By Linda Starr, Northern California Innocence Project…
On July 3rd, Northern California Innocence Project client George Souliotes walked out of a Stanislaus County jail a free man, after his attorneys from NCIP, Morrison & Foerster, LLP and Orrick, Herrington & Sutcliffe, LLP successfully negotiated an agreement to secure his immediate freedom following 16 years of wrongful incarceration. Souliotes was wrongfully convicted of arson and triple murder in 2000. The state sought the death penalty but the jury instead voted for three life terms without parole. NCIP has worked on this case for more than 10 years – over which time dozens of our students have had the opportunity to work on the case.
The tortuous path of this case is worth reviewing as a classic demonstration of all that can go wrong with a criminal prosecution. Mr. Souliotes’s first trial for murder and arson for the deaths of a mother and her two children in a fire in his rental home, resulted in a hung jury. He was convicted in a second trial and his conviction was affirmed on direct appeal. After losing the case on state habeas through the state courts, NCIP and our pro bono partner filed a federal habeas petition. The district court dismissed the petition finding that some of the claims had been filed 5 days beyond the AEDPA statute of limitations.
The 9th Circuit then upheld that finding when our panel was forced to follow a different 9th Circuit panel that in Lee v. Lampert, 653 F.3rd1125 (9th Cir 2010) had only weeks earlier held that Schlup did not apply to an AEDPA statute of limitations violation. Then, with the Innocence Network appearing as amici, the 9th Circuit granted en banc review of Lee and reversed, holding that a Schlup finding of actual innocence would permit a court to overlook an AEDPA statute of limitations violation. (Lee v. Lambert, 653 F.3rd 929 (9th Cir 2011)(en banc)). Based on that new Lee decision, the 9th circuit reversed that part of the holding in our case as well and sent the matter to the district court for a Schlup actual innocence hearing.
We then had a Schlup hearing in federal district court, at which experts including Jennifer Dysart, Jim Lentini, Steve Carman, Thomas Streed, and others testified and after which the federal magistrate found and the district court agreed, that we had established that Mr. Souliotes was actually innocent and that his conviction was based on faulty fire science as well as a totally unreliable eyewitness identification. The U.S. Supreme Court then granted cert in McQuiggin v. Perkins, putting the whole case again at risk for dismissal.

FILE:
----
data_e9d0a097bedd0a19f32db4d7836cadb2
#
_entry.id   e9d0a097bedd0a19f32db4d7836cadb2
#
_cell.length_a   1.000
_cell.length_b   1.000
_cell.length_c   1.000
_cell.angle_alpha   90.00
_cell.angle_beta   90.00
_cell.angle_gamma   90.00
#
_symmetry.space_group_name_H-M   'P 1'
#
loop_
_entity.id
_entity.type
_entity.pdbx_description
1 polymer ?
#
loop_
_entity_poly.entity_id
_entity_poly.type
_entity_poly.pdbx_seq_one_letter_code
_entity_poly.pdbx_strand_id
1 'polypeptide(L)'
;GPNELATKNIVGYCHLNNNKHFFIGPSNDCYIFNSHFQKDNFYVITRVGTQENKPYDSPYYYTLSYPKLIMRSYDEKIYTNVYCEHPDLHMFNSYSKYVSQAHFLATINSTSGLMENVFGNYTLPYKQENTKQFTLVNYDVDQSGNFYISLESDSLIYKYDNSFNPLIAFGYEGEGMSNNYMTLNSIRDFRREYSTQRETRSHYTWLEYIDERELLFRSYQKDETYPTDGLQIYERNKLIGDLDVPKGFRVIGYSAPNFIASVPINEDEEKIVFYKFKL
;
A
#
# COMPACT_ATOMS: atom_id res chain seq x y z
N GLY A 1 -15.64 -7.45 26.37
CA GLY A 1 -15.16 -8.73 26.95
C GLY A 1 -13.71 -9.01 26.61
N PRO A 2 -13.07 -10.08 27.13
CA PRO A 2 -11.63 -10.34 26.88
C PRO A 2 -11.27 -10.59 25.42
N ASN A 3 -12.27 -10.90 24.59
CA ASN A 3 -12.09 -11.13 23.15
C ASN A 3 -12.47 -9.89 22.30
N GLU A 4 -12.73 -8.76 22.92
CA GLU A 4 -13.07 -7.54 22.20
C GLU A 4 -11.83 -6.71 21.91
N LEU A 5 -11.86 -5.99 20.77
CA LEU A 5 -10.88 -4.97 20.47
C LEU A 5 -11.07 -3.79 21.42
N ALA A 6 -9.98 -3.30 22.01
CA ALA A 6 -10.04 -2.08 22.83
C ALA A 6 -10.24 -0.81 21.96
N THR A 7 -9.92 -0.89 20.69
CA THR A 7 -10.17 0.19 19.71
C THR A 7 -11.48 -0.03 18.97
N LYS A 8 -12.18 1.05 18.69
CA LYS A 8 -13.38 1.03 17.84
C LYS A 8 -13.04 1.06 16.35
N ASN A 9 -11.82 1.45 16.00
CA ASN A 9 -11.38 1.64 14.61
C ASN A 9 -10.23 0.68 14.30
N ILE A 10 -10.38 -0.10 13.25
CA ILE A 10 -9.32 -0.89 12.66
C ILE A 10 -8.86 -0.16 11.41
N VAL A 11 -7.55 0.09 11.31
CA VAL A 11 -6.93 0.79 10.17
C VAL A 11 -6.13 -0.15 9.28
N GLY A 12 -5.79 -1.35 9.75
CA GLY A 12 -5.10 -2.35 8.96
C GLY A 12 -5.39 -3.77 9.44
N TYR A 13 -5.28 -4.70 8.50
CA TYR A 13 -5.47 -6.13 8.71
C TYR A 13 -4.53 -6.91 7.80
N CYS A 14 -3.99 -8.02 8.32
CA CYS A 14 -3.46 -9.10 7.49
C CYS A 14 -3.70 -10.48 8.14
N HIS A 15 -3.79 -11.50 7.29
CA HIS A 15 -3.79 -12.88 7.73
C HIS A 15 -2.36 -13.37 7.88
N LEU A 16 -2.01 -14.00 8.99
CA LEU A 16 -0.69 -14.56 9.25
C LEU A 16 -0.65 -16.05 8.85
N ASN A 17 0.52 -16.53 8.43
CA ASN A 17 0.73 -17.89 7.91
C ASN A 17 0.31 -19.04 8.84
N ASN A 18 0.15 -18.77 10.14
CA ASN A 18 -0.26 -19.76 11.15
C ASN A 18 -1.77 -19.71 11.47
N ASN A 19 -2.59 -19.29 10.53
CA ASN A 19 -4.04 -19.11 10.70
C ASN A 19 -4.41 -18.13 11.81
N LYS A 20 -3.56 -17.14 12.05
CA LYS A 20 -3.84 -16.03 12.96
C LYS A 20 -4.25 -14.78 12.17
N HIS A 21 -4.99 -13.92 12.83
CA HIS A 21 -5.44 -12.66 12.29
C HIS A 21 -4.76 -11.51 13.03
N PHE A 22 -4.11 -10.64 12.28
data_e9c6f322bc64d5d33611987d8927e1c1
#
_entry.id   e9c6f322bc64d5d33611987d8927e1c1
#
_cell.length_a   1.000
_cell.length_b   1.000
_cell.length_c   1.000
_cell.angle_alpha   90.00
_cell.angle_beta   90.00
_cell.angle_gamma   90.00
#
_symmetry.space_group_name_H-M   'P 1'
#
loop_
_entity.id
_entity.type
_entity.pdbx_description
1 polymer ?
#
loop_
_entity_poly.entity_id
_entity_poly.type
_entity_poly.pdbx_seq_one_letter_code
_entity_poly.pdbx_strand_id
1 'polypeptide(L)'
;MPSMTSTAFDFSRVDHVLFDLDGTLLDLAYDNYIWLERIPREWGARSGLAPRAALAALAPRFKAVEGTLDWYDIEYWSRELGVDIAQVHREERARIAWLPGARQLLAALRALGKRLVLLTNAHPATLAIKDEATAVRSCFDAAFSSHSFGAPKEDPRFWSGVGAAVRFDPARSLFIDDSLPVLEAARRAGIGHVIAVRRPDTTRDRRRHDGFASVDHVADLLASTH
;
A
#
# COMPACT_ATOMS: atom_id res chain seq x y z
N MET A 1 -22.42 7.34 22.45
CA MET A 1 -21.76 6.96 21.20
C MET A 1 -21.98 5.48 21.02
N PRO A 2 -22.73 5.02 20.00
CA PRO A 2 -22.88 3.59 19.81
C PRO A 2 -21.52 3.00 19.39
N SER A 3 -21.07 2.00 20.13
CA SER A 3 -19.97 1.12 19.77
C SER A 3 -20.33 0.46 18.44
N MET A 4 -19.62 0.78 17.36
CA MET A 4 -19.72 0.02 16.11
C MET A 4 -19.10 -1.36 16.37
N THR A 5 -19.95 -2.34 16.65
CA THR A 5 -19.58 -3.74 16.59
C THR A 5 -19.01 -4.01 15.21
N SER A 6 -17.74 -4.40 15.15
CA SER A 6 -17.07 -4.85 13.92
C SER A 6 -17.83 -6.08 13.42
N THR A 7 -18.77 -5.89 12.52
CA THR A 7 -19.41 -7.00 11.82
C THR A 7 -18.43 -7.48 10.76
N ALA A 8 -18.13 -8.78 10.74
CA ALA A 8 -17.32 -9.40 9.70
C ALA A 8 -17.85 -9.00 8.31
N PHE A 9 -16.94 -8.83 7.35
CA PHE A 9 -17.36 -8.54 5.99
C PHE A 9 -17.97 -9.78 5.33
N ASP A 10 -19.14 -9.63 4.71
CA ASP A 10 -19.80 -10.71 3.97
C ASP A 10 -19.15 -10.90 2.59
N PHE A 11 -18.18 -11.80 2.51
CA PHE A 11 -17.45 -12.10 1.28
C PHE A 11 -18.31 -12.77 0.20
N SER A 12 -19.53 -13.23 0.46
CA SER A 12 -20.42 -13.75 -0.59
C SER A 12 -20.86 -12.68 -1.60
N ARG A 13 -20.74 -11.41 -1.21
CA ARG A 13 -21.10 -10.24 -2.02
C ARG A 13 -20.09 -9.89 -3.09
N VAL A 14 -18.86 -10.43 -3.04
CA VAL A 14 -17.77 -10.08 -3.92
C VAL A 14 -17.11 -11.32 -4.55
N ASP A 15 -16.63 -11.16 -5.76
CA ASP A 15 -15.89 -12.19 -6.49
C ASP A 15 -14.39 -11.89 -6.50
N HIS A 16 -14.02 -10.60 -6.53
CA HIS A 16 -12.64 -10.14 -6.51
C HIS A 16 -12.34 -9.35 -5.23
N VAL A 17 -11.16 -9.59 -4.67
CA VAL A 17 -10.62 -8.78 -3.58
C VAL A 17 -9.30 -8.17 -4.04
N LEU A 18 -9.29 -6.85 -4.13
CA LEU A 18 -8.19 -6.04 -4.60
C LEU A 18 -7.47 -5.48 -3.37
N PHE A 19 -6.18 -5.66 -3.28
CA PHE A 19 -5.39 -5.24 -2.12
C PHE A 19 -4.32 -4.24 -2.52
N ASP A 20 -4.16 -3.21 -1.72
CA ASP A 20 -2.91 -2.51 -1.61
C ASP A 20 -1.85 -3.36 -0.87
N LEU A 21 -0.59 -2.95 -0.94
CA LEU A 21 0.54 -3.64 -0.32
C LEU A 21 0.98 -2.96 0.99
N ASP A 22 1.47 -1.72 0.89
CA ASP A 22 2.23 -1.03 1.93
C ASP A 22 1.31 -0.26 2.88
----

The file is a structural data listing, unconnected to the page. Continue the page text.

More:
The magistrate and federal district court judge refused to stay the proceedings pending Perkins, considered the merits of the habeas petition and reversed the conviction based on ineffective assistance of counsel and ordered Mr. Souliotes released within 30 days unless the State took concrete and substantial steps to retry him before July 10, 2013. The State announced that it would retry him and retrial had been set to begin on July 8.
When the state indicated its intent to retry Mr. Souliotes, renowned trial attorney Jim Brosnahan and his firm of Morrison and Foerster, including partners George Harris and Raj Chatterjee, as well as associates Chris Mangana and Andrew Bernick, and paralegal Tom Beyer, looked down the barrel of the gun and agreed to take this triple homicide to trial within 6 weeks! Working with NCIP as well as with the Orrick team, Mr. Brosnahan led the retrial efforts that reached a turning point when a Stanislaus County Superior Court judge excluded both the outdated and faulty fire science and the testimony of the “eyewitness” as highly unreliable.